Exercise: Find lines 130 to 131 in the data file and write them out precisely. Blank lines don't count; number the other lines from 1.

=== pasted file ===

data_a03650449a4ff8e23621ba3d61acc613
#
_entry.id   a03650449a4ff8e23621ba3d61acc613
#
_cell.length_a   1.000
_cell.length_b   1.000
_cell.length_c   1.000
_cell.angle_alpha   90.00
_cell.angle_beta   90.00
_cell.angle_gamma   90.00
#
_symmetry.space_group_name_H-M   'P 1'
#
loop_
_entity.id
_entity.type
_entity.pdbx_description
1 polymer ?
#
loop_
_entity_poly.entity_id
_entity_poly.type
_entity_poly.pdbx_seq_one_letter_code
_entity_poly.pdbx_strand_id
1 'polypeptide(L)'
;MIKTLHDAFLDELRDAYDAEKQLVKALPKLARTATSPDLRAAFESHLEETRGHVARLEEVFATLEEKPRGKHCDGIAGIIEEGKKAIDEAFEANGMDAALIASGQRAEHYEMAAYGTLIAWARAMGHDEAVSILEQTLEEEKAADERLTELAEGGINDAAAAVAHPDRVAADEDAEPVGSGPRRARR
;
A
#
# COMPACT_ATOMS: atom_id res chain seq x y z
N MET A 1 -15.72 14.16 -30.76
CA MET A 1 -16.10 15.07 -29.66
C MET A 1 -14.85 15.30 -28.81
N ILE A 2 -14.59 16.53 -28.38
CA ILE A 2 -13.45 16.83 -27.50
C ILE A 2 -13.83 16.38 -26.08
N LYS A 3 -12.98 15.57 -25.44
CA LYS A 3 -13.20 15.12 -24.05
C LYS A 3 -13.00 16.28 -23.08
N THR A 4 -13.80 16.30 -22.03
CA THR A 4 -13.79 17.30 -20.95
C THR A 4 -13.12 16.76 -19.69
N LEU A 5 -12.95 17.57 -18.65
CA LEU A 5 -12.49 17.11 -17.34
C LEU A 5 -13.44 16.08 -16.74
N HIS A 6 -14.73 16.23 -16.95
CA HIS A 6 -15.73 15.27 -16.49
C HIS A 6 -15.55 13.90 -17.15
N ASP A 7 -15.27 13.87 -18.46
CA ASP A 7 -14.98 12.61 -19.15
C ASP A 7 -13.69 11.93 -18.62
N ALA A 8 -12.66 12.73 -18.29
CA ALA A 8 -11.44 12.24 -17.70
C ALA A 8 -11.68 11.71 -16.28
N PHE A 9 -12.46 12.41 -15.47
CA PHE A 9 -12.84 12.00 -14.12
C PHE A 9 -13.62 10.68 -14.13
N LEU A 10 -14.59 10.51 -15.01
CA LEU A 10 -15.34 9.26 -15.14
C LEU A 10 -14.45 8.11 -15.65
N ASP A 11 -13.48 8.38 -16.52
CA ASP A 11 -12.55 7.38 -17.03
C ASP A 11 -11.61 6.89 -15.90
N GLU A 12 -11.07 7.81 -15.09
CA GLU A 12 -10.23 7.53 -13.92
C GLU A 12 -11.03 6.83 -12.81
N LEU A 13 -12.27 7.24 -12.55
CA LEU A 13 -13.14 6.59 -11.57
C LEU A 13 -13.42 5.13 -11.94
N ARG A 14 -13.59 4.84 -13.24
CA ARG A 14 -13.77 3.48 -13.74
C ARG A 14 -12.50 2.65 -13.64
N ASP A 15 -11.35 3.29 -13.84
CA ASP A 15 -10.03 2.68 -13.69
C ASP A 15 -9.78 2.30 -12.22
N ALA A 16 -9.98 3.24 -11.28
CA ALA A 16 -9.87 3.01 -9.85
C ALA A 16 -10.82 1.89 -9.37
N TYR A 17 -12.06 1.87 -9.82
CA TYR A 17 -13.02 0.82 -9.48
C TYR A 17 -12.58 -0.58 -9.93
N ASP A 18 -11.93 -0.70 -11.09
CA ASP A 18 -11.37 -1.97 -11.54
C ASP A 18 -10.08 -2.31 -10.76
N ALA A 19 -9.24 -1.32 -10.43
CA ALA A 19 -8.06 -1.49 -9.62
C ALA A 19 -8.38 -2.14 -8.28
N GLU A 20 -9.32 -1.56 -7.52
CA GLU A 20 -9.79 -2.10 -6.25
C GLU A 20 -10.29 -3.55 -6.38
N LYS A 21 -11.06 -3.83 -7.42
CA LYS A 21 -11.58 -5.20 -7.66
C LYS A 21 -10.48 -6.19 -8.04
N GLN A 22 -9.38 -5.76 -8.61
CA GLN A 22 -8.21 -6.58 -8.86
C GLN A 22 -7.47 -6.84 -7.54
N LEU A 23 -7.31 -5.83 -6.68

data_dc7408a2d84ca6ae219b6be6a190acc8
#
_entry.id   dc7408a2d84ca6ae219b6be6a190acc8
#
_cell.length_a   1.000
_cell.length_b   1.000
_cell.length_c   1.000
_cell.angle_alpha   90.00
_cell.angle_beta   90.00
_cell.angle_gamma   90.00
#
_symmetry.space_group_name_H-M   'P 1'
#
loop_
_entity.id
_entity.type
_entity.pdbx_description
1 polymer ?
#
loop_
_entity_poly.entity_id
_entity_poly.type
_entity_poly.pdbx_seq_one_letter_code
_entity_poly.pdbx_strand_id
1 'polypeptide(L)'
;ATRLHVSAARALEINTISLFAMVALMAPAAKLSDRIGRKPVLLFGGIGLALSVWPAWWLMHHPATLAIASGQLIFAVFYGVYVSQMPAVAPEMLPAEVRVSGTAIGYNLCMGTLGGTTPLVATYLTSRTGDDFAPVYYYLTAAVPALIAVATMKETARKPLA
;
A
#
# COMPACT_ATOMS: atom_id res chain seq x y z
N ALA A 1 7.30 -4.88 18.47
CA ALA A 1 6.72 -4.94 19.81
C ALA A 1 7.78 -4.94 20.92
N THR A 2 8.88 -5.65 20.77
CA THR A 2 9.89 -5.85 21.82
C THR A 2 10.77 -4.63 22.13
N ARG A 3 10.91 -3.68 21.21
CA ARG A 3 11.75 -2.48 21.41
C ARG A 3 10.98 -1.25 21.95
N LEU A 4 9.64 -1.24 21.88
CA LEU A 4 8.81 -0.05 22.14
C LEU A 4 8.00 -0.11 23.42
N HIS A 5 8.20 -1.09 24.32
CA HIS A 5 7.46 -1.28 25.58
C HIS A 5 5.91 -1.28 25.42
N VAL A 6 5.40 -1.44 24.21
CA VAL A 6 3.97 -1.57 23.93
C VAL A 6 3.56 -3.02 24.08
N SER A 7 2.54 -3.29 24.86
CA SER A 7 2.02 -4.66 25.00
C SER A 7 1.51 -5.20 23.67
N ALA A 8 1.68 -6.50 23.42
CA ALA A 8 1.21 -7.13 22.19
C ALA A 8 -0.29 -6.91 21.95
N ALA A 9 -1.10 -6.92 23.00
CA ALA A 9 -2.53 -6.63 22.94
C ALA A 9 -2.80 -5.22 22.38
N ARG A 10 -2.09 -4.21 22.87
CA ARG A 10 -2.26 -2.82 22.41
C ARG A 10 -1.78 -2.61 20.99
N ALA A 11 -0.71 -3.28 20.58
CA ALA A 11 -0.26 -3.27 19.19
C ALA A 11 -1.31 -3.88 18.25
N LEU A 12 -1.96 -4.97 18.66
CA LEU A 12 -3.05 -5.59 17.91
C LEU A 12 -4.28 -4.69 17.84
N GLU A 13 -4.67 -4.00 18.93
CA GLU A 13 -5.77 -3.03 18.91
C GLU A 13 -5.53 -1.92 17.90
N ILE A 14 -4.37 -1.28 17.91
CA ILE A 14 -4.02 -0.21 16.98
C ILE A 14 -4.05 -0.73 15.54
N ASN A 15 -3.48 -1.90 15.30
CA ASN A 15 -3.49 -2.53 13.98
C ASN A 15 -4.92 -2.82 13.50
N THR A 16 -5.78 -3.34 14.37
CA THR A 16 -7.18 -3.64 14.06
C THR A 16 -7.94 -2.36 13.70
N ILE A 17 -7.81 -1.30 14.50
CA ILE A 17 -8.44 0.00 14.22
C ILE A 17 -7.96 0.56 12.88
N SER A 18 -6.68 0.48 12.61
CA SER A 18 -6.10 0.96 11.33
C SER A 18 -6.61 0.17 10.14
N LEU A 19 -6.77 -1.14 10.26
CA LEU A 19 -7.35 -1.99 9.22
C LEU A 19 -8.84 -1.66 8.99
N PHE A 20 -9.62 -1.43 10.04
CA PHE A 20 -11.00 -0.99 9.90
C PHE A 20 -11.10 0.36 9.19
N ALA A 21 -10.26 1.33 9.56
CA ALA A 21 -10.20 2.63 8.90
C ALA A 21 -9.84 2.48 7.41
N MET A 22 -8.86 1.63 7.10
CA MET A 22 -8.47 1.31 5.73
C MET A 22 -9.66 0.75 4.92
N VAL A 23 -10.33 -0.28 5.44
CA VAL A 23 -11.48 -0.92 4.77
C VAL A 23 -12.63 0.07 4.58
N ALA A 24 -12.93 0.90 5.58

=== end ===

C ALA A 1 7.78 -4.94 20.92
N THR A 2 8.88 -5.65 20.77